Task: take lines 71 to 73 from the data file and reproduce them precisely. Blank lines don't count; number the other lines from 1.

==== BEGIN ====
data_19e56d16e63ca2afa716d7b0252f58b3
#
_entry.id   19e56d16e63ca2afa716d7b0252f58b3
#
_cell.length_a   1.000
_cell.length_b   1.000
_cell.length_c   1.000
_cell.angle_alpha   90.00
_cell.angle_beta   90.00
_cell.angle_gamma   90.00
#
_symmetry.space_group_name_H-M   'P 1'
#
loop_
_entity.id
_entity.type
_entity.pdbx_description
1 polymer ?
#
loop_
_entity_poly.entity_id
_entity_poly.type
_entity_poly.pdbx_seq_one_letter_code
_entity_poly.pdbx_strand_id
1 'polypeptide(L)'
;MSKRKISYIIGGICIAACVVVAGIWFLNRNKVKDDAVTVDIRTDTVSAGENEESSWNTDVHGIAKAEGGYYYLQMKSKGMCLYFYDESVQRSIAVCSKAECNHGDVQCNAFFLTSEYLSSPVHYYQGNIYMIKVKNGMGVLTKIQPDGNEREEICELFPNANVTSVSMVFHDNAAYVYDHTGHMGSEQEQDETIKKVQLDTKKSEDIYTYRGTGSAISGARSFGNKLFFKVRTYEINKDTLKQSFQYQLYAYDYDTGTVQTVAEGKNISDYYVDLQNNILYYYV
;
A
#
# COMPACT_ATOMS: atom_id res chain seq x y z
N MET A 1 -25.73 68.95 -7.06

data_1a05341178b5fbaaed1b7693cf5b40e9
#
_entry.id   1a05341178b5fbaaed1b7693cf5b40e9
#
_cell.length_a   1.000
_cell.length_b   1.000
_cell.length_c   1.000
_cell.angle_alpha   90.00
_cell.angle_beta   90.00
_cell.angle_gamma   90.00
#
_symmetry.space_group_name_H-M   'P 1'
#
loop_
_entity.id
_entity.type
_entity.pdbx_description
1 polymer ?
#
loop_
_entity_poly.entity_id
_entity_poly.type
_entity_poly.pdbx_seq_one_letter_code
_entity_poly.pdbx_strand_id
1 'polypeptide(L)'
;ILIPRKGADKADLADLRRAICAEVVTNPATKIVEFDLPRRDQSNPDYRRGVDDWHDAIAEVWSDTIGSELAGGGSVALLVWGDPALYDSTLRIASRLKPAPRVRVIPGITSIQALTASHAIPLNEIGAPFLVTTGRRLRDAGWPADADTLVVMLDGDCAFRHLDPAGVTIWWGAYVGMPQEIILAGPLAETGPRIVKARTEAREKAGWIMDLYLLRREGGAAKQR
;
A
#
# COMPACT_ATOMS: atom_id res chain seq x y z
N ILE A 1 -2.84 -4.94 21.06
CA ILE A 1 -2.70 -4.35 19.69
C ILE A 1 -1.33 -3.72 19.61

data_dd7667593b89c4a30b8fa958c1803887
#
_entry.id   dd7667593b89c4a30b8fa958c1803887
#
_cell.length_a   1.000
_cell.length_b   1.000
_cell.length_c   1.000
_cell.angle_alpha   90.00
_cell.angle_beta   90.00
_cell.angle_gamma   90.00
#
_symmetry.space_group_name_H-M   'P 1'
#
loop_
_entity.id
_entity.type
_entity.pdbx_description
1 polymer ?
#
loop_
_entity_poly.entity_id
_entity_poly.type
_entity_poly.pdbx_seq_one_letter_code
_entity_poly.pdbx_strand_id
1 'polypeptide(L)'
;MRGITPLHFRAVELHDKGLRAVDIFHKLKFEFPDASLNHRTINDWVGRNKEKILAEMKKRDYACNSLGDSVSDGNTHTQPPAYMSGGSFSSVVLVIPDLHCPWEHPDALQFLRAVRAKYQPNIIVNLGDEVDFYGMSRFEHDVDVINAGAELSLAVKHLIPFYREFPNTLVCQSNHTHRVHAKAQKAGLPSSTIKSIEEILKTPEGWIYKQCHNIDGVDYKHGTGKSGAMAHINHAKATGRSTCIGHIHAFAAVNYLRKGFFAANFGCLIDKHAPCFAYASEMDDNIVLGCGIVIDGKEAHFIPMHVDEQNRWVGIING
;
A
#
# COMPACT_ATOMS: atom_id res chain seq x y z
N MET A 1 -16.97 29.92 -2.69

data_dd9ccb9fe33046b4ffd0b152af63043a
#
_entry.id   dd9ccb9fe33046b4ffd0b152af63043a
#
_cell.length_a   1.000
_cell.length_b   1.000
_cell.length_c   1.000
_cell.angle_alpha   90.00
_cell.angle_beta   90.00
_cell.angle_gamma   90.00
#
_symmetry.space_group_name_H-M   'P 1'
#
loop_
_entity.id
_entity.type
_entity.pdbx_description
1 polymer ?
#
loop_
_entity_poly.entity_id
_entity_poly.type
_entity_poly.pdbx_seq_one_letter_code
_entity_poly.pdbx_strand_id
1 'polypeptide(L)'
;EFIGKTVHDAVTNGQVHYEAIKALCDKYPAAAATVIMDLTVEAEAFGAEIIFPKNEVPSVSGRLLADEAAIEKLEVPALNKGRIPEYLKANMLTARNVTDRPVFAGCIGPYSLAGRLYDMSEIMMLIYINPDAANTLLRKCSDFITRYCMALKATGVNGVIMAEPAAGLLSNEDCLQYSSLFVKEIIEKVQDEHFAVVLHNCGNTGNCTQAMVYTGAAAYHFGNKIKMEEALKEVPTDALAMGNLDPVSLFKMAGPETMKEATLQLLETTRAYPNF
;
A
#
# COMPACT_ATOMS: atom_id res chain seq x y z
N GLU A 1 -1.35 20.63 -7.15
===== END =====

_cell.length_c   1.000
_cell.angle_alpha   90.00
_cell.angle_beta   90.00